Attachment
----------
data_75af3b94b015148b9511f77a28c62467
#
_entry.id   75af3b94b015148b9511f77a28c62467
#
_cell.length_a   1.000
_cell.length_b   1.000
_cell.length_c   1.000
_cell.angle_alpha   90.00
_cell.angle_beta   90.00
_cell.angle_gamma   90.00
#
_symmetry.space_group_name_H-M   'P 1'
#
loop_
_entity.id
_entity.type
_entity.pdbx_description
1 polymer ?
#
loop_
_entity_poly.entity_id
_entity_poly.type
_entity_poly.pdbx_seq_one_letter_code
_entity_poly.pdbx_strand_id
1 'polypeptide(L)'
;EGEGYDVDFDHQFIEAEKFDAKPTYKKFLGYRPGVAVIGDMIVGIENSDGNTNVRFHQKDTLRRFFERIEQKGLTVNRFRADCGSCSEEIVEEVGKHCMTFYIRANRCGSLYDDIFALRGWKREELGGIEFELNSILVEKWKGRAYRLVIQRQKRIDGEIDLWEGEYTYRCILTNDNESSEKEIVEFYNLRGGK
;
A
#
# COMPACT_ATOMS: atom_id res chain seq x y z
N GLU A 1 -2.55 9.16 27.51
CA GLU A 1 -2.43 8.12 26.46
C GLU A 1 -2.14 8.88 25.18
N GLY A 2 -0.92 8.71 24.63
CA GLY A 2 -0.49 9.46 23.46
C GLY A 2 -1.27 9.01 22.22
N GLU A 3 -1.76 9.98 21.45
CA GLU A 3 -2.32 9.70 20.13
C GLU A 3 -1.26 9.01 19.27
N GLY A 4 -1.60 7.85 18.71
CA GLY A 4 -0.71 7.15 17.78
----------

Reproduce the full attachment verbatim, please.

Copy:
data_75af3b94b015148b9511f77a28c62467
#
_entry.id   75af3b94b015148b9511f77a28c62467
#
_cell.length_a   1.000
_cell.length_b   1.000
_cell.length_c   1.000
_cell.angle_alpha   90.00
_cell.angle_beta   90.00
_cell.angle_gamma   90.00
#
_symmetry.space_group_name_H-M   'P 1'
#
loop_
_entity.id
_entity.type
_entity.pdbx_description
1 polymer ?
#
loop_
_entity_poly.entity_id
_entity_poly.type
_entity_poly.pdbx_seq_one_letter_code
_entity_poly.pdbx_strand_id
1 'polypeptide(L)'
;EGEGYDVDFDHQFIEAEKFDAKPTYKKFLGYRPGVAVIGDMIVGIENSDGNTNVRFHQKDTLRRFFERIEQKGLTVNRFRADCGSCSEEIVEEVGKHCMTFYIRANRCGSLYDDIFALRGWKREELGGIEFELNSILVEKWKGRAYRLVIQRQKRIDGEIDLWEGEYTYRCILTNDNESSEKEIVEFYNLRGGK
;
A
#
# COMPACT_ATOMS: atom_id res chain seq x y z
N GLU A 1 -2.55 9.16 27.51
CA GLU A 1 -2.43 8.12 26.46
C GLU A 1 -2.14 8.88 25.18
N GLY A 2 -0.92 8.71 24.63
CA GLY A 2 -0.49 9.46 23.46
C GLY A 2 -1.27 9.01 22.22
N GLU A 3 -1.76 9.98 21.45
CA GLU A 3 -2.32 9.70 20.13
C GLU A 3 -1.26 9.01 19.27
N GLY A 4 -1.60 7.85 18.71
CA GLY A 4 -0.71 7.15 17.78